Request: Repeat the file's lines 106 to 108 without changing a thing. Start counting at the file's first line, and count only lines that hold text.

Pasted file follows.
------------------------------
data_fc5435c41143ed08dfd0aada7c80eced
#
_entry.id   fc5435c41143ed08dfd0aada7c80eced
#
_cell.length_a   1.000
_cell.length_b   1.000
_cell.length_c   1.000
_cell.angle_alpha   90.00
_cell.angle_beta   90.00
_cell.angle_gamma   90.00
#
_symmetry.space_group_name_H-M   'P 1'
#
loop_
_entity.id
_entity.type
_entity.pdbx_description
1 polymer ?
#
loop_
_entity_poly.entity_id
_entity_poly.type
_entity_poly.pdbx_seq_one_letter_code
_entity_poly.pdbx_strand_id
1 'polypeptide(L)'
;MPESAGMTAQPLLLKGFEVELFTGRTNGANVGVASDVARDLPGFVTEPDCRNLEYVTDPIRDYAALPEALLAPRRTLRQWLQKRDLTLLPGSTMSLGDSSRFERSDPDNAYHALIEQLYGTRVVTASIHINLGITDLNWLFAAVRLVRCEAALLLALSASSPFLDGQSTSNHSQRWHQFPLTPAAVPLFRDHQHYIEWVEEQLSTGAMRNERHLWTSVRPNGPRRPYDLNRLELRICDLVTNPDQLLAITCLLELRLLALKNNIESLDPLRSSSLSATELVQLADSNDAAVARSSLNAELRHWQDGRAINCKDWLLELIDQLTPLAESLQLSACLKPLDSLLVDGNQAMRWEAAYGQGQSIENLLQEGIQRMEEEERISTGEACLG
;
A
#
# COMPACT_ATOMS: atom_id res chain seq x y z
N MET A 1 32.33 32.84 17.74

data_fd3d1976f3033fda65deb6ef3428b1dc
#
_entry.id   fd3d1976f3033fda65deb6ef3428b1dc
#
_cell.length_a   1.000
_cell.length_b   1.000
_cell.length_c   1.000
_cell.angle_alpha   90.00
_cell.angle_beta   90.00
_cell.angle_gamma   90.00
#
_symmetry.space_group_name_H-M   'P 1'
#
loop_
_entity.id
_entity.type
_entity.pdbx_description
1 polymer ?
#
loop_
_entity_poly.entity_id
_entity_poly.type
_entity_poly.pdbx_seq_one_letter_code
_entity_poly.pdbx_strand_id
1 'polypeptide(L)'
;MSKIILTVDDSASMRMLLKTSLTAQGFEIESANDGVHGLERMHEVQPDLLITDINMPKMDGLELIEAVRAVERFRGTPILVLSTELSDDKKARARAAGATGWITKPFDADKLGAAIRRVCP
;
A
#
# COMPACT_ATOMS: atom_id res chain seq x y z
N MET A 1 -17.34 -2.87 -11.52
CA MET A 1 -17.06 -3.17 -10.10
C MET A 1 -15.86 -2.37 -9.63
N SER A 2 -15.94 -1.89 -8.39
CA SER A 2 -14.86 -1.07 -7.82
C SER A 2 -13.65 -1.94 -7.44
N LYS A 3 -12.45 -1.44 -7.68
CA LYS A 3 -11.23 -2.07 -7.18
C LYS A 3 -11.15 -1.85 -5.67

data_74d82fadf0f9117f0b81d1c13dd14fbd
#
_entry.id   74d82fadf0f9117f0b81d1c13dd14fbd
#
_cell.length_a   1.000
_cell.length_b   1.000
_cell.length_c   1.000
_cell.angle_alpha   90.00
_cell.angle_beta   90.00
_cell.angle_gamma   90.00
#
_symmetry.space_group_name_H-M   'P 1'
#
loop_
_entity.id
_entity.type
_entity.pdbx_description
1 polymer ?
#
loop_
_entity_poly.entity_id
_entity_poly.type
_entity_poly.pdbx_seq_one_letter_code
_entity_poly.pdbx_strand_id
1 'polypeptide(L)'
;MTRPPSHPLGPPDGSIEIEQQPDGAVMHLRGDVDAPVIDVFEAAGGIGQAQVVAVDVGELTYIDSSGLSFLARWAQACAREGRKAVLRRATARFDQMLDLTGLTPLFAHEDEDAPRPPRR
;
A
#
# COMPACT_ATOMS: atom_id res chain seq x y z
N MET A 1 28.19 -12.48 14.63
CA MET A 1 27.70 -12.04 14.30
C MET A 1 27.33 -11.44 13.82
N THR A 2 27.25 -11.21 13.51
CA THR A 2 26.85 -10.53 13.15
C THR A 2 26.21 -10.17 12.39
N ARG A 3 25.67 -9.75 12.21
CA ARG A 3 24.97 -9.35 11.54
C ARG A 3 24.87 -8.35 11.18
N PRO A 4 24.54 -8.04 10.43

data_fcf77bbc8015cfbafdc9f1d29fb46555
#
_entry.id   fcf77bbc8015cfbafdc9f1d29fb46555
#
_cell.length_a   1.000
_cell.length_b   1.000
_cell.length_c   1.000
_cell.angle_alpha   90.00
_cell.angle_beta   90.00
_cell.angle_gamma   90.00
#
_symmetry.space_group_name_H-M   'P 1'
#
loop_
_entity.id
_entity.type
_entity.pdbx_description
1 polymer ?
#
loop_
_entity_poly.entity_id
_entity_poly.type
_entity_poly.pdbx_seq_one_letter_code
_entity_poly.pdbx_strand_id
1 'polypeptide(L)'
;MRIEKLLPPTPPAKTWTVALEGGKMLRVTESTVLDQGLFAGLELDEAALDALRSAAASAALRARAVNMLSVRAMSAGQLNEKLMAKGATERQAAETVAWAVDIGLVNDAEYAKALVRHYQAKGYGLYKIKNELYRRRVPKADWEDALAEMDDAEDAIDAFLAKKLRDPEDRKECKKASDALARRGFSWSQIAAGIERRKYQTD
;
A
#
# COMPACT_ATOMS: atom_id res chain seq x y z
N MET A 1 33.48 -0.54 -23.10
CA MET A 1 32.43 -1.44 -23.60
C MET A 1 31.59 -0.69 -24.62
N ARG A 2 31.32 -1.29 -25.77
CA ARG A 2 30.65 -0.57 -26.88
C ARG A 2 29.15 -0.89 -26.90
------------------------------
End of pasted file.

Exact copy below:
C THR A 2 26.21 -10.17 12.39
N ARG A 3 25.67 -9.75 12.21
CA ARG A 3 24.97 -9.35 11.54